Regardless of The Beatles themselves.

Set against the backdrop of the (ever increasing) Vietnam War; among other things, 1967 saw Ronald Reagan sworn in as Republican Governor of California, the arrival of The Doors, The Monkees and Jimi Hendrix, not to mention Pink Floyd’s debut single ‘Arnold Layne.’ Britain also had its first ever victory in the Eurovision Song Contest with Sandie Shaw’s ‘Puppet On A String.’ The film industry saw the release of Michelangelo Antonioni’s controversial Blow-Up, and then there was the marriage of Elvis Presley to 23 year-old Priscilla Beauliu in La Vegas. June saw both the beginning and the end of Israel’s Six Day War, while China became the first Asian nation to develop an atomic weapon (in testing a 3.3 megaton H-Bomb). Messrs’ Jagger and Richards were briefly imprisoned, folk legend Woody Guthrie died in New York, while on August 27th, The Beatles manager, Brian Epstein died.
Perhaps marking the end of an era.

Oh, and then there was also the release of ”the greatest pop single of all time” on February 17: ‘Strawberry Fields Forever’/’Penny Lane.’

With all of the above in mind, the book benefits as a result of being handsomely illustrated in such a way as it’s allowed to breath. Thus enabling the reader to fully appreciate and take in the outstanding collection of colour photographs as well as what’s written: ”Alongside exciting innovations in music and fashion – which introduced the world to a host of new sounds and shapes – 1967 heralded a greater awareness of politics and the power of protest. It all went hand in hand with a youthful enthusiasm for happening, festivals, be-ins and love-ins.”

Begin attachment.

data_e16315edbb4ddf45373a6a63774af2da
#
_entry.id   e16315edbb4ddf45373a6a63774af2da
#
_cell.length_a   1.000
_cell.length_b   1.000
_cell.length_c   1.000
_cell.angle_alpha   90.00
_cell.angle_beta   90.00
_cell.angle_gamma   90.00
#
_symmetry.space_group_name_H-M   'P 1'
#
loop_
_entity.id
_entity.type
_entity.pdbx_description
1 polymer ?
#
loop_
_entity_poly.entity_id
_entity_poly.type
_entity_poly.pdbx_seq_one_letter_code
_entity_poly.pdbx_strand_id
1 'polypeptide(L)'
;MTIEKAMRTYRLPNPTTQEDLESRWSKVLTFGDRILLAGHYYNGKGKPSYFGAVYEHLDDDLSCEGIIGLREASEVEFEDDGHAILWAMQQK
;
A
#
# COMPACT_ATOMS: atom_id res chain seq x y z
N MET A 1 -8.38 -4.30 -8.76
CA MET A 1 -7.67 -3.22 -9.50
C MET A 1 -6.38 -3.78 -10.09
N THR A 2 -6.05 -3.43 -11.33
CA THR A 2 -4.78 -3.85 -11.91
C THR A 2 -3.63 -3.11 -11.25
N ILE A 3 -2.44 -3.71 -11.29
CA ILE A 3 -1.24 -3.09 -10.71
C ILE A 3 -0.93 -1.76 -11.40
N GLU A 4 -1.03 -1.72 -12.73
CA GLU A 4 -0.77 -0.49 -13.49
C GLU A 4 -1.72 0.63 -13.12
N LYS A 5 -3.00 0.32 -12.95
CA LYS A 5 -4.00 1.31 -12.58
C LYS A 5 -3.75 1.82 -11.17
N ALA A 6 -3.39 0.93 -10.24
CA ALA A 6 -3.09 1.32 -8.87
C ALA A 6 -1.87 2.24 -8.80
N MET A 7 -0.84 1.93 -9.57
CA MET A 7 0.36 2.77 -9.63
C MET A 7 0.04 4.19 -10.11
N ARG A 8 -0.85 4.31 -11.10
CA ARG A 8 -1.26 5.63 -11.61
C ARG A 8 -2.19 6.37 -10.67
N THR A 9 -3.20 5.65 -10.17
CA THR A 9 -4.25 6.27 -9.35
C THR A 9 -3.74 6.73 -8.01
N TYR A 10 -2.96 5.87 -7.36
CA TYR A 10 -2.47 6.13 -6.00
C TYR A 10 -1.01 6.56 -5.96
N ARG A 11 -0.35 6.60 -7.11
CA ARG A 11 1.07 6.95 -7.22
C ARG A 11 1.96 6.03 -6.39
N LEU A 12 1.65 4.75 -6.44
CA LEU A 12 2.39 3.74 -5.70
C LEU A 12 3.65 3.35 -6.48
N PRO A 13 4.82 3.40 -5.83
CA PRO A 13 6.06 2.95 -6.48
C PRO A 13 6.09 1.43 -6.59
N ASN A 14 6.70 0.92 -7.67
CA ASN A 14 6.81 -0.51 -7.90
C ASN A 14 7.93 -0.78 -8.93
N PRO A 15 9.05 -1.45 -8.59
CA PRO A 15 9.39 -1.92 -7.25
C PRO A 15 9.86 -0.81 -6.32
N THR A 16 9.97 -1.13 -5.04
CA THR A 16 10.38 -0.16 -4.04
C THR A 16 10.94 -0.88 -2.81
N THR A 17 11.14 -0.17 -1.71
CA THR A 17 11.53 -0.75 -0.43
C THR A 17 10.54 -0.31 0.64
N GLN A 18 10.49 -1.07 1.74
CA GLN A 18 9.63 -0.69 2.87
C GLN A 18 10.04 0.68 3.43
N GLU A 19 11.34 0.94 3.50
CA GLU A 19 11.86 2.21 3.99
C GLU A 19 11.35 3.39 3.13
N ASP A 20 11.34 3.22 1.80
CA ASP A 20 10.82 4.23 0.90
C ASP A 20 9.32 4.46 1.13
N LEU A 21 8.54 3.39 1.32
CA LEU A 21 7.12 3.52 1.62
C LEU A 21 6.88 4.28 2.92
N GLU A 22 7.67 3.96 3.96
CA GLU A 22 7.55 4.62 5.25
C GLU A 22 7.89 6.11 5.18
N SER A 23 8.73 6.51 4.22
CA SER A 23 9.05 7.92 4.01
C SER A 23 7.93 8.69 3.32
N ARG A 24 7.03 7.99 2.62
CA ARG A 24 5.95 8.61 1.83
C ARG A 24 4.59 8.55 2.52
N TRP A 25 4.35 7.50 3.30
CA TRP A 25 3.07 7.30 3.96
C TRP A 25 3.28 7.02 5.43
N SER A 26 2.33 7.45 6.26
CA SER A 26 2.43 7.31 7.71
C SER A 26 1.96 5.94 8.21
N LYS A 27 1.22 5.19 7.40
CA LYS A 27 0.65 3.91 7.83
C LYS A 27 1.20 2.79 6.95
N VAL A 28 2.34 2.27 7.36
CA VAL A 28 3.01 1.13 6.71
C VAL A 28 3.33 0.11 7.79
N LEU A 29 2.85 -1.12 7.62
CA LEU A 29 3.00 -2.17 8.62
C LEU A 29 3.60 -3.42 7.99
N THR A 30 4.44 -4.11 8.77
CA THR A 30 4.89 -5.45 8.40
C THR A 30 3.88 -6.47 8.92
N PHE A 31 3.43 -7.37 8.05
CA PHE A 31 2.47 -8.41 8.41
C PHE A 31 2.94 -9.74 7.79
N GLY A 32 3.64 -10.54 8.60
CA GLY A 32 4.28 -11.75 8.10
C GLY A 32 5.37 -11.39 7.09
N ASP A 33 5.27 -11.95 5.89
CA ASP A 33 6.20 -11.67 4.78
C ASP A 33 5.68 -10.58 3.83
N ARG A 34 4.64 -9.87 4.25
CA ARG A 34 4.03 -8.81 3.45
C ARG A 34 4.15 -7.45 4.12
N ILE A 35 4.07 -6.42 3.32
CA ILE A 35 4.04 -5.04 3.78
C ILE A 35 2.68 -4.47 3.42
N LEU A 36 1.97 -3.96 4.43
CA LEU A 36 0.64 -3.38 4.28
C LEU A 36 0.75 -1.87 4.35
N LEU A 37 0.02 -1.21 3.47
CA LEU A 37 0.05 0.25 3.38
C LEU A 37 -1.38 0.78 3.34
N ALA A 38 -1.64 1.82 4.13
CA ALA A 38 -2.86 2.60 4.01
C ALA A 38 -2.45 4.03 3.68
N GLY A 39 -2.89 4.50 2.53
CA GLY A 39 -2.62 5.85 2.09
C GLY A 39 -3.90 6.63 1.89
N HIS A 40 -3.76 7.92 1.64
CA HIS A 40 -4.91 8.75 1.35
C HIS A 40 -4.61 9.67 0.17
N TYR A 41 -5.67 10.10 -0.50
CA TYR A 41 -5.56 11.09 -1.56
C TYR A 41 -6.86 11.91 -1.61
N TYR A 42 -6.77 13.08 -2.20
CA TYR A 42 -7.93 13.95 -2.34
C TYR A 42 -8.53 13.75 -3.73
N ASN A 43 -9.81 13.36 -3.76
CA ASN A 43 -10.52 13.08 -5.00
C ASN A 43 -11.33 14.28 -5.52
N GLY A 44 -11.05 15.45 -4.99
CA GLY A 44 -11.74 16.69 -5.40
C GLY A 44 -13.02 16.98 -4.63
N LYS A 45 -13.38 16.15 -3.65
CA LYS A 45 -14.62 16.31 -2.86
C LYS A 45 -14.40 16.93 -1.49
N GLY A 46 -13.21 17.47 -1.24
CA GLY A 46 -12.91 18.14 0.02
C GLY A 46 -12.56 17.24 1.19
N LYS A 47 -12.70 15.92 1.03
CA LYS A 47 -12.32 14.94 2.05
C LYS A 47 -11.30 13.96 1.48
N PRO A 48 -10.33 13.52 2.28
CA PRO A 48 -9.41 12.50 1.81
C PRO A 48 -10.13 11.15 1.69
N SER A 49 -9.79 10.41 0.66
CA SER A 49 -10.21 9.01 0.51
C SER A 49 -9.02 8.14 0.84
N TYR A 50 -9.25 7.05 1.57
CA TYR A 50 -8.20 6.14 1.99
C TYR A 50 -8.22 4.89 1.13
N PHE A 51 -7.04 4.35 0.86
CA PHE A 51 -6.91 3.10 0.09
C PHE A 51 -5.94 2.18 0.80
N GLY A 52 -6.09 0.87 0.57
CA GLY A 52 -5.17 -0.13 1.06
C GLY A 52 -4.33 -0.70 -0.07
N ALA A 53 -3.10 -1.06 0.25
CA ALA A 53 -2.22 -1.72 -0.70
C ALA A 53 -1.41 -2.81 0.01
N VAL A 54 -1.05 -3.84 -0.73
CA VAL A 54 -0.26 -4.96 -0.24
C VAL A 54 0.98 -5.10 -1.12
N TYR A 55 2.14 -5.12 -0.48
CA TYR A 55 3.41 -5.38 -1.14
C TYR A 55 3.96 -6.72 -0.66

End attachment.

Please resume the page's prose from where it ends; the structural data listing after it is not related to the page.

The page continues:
Indeed, world events and what The Beatles were doing in the studio, was, in 1967, simply breathtaking; as The Who’s Pete Townshend makes clear (in the chapter ‘It Was Fifty Years Ago Today…’): ”For me, Sgt. Pepper and the Beach Boys’ Pet Sounds redefined music in the twentieth century: atmosphere, essence, shadow and romance were contained in ways that could be discovered again and again. No one believed the Beatles would ever top it or even bother to try.”

Whether or not the band did top it is wide-open to differing debate. For me personally, I prefer the albums Rubber Soul and Revolver, while others prefer the so-called White Album and Abbey Road.

What isn’t wide-open to debate is the very fine and attractive quality of Sgt. Pepper’s Lonely Hearts Club Band – The Album, The Beatles and the World in 1967. As a tomb of knowledge that homes in on what is clearly one of the most important albums ever recorded, it really is the dog’s under-carriage (in that it’s nigh un-put-down-able): ”In its 50 year history, the album has garnered 17 platinum awards in Britain (each one awarded for 300,000 sales), collected a diamond award in America for sales that exceeded 10 million, as well as an unparalleled number of gold and platinum discs from almost every nation on earth. With music fans reminded in 2017 of the extraordinary music The Beatles created half a century ago, it will be interesting to see how many more sales the album notches up.”

Or any of their albums come to that!